Chris was a promising, smart, college- educated and outgoing young man who dreamed of being a journalist specializing in sports. He was also interested in theater and wrote several scripts with his friend John. He hoped one day to make a movie.
Then Chris began abusing synthetic marijuana, a dangerous and toxic substance. On the day after his 21st birthday, he killed himself by jumping in front of an oncoming train.
His story was told by Herman Lozada, a resident of Rosedale and specialist in the drug addiction field for more than 25 years. He is presently the managing director at Phoenix Career Academy, an adult business and trade school in Brooklyn.
Chris was someone Lozada knew personally and he revealed what happened to him at a Community Board 13 meeting on Monday to illustrate how harmful synthetic marijuana is, and yet it can be purchased at bodegas, candy stores and over the Internet, he said.
Synthetic cannabis, often known as K2 Spice, is sold as potpourri and incense or marketed as aroma therapy. It has been on the market since the early 2000s. Two to three grams of the drug can be purchased for about $5. Lozado said it has been “rampant throughout our communities for many, many years.”
The drug, which is labeled “not for human consumption,” is particularly appealing and attractive to youth, Lozada said, because of its colorful packaging. One brand even has an image of “Spongebud Squarepants,” a twist on the popular children’s cartoon character, shown puffing on a joint.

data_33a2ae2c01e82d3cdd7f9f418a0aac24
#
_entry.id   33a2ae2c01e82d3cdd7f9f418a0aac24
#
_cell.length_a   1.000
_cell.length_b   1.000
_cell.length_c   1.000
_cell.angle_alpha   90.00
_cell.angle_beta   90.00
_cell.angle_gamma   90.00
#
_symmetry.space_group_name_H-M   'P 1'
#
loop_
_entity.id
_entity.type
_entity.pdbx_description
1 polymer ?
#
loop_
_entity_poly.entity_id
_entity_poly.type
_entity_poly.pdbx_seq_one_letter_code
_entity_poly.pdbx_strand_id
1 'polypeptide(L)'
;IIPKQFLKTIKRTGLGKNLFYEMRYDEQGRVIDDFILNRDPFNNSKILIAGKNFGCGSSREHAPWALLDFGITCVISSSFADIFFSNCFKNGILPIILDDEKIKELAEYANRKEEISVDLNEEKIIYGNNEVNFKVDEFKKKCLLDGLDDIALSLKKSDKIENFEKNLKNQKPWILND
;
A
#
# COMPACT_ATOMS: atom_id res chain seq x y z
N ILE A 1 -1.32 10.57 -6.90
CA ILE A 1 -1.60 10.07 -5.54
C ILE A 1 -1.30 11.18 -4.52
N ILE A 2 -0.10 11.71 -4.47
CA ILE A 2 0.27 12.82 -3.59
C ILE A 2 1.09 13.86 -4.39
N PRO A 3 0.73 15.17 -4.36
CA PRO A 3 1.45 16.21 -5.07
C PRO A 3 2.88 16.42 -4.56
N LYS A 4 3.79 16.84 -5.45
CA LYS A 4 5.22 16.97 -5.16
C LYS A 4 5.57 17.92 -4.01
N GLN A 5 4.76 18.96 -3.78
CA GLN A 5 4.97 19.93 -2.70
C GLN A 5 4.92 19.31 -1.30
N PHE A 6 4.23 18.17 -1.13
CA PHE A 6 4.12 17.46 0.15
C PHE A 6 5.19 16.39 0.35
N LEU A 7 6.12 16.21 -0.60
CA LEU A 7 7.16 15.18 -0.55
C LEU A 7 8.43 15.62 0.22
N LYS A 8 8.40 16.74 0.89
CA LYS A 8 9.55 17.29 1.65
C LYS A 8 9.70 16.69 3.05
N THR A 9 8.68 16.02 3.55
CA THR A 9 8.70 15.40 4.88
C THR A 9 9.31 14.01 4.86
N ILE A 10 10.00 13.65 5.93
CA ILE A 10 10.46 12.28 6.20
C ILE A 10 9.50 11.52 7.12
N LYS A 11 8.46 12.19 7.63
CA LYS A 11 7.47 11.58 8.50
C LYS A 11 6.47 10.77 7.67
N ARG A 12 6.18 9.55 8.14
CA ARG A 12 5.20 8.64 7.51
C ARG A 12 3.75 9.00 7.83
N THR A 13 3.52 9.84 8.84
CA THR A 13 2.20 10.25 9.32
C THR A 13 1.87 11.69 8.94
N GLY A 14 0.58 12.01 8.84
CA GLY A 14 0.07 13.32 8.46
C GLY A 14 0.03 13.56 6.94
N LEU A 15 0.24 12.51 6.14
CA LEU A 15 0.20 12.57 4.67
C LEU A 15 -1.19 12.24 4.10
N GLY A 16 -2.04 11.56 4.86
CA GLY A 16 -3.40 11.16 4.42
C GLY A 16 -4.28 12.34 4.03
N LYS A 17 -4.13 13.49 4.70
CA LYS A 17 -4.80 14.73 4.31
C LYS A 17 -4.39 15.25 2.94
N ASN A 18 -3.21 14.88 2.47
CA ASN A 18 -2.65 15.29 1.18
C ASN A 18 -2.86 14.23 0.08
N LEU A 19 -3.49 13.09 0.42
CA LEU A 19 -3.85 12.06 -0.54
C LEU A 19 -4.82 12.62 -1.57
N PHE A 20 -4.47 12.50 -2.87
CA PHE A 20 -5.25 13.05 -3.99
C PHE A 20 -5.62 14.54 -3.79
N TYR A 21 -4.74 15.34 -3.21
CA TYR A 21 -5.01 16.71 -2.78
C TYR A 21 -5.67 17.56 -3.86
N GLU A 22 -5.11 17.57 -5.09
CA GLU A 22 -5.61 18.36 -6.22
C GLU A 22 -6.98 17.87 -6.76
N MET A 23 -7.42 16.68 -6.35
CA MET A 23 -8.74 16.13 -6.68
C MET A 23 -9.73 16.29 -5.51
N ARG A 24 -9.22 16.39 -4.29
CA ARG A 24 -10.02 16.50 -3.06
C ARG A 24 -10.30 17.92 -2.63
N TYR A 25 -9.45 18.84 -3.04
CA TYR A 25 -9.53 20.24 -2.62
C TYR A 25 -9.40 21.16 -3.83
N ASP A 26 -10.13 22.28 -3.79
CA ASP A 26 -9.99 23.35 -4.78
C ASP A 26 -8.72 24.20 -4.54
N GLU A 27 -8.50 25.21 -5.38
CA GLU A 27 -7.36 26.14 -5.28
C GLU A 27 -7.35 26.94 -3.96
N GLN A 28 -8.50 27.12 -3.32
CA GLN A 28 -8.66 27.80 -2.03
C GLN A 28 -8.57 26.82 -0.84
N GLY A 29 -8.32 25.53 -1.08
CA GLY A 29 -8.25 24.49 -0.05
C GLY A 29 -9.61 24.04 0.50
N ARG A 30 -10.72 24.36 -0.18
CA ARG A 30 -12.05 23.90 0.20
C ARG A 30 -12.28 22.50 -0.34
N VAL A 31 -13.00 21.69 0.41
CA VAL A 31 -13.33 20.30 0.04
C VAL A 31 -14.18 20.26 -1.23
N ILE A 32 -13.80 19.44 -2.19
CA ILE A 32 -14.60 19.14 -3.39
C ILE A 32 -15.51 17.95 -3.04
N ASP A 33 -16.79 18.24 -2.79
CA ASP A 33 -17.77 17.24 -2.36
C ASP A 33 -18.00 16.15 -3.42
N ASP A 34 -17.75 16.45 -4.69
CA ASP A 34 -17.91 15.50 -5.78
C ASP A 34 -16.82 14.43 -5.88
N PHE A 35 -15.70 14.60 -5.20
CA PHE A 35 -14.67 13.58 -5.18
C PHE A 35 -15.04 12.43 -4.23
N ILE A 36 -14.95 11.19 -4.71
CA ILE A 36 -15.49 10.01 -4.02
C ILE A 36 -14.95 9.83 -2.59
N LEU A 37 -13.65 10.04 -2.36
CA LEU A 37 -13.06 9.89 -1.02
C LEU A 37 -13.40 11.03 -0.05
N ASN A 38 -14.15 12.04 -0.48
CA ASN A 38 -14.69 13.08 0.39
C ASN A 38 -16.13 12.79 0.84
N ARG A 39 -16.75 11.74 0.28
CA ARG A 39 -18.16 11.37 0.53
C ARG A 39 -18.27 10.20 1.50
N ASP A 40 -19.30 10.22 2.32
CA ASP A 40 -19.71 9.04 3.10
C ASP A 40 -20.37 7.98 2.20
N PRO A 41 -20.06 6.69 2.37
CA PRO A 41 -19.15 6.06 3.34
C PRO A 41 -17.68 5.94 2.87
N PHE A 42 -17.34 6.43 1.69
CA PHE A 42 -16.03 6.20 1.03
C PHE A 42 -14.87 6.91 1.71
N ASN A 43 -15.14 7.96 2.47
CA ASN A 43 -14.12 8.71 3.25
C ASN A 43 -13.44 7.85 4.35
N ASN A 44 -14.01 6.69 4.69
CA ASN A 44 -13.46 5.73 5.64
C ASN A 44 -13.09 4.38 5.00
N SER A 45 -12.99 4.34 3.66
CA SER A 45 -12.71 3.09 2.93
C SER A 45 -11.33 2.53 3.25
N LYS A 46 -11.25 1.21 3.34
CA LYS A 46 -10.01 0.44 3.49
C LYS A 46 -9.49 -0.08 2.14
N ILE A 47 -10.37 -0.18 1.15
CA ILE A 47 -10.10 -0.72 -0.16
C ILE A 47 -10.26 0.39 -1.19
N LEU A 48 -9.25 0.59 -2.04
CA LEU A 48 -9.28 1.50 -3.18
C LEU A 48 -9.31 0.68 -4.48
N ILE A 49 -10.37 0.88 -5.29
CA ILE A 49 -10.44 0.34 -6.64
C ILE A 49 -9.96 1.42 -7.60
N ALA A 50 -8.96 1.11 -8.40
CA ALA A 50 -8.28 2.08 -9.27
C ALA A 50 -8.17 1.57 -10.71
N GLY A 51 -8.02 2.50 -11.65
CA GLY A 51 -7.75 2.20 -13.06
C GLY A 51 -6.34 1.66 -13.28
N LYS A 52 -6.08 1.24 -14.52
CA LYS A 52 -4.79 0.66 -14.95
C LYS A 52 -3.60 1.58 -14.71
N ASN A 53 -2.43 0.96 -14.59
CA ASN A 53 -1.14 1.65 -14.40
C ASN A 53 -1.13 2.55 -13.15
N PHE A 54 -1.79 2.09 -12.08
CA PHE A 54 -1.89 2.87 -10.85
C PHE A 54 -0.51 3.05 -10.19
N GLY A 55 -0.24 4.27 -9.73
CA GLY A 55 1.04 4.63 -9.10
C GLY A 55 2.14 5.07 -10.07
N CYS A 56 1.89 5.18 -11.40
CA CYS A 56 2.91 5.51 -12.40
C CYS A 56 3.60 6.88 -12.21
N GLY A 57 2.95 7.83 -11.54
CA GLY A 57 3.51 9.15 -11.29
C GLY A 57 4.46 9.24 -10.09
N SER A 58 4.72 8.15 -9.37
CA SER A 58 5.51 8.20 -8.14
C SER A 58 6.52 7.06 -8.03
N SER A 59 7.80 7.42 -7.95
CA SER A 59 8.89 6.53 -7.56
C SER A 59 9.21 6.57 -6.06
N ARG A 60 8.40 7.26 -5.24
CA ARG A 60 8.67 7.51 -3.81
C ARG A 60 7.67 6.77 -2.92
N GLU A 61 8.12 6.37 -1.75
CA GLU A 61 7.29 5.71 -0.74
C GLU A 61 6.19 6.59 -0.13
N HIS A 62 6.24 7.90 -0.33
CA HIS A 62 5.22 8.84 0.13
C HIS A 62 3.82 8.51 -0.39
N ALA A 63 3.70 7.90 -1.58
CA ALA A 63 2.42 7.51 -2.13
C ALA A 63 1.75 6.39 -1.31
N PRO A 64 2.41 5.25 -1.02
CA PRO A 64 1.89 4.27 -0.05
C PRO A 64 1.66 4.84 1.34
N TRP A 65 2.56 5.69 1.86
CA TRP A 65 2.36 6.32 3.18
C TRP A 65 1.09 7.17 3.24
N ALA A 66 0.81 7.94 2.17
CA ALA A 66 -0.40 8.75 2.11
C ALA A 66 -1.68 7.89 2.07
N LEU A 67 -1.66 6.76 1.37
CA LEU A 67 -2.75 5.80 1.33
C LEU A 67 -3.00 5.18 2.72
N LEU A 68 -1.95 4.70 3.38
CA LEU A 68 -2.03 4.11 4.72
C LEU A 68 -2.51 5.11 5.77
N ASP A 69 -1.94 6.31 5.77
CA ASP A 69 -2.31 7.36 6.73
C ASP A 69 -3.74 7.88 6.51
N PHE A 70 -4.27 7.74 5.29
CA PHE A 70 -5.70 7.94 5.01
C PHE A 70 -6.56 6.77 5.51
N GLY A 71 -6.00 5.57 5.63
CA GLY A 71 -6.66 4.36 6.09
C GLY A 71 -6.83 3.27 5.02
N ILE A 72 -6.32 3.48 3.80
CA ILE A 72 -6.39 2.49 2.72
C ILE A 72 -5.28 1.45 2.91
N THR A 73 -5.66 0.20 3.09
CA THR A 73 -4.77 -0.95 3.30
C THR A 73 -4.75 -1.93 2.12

The product does not produce a positive toxicology result, meaning it often goes undetected in drug tests, Lozada said. K2 is sprayed with some 15 chemicals, and only about eight can be detected as compounds in drug tests using existing technology.
“We do not know the long-term effect this drug will have or the permanent damage it can cause,” Lozada said. “We have had many emergency room cases documented of seizure-like symptoms. Depression and cases of suicide have also been reported by individuals under the influence of this drug.”
K2 is a mix of herbs and flowers that is sprayed with research chemicals. The synthetics were created in laboratory settings to test neural receptors found in the brain and body and were never meant for human consumption. They were supposed to be tested on animals and cell structures in a controlled environment.
The chemicals used in K2 are a minimum of five times as potent as the THC found in marijuana, can be highly addictive and have led to increased emergency room visits nationwide, Lozada said.
Synthetic cannabinoids can lead to attempted suicides, anxiety and panic attacks, heart palpitations, racing heartbeat, respiratory complications, aggression, mood swings, altered perception and paranoia.
CB 13 unanimously passed a resolution by a vote of 30-0 at its meeting calling on Council Speaker Christine Quinn to hold public hearings to determine if these products should be ordered to be removed from stores.
Kangela Moore, the chairwoman of the board’s education committee, has noticed K2 increasingly becoming a problem in the district as the product is not only sold at bodegas but is also allegedly being smoked at several area hookah bars.
Use of the drug has increased over the years, according to Lozada, who cited statistics collected by the National Poison Data System. In 2009, there were 112 calls made to the American Association of Poison Control Center regarding K2 and similar products. In 2010, there were 2,906 calls and 6,955 calls in 2011 about the substance.
New York State has legislation pending to ban synthetic marijuana. Some 40 other states already have laws that classify K2 as an illegal drug.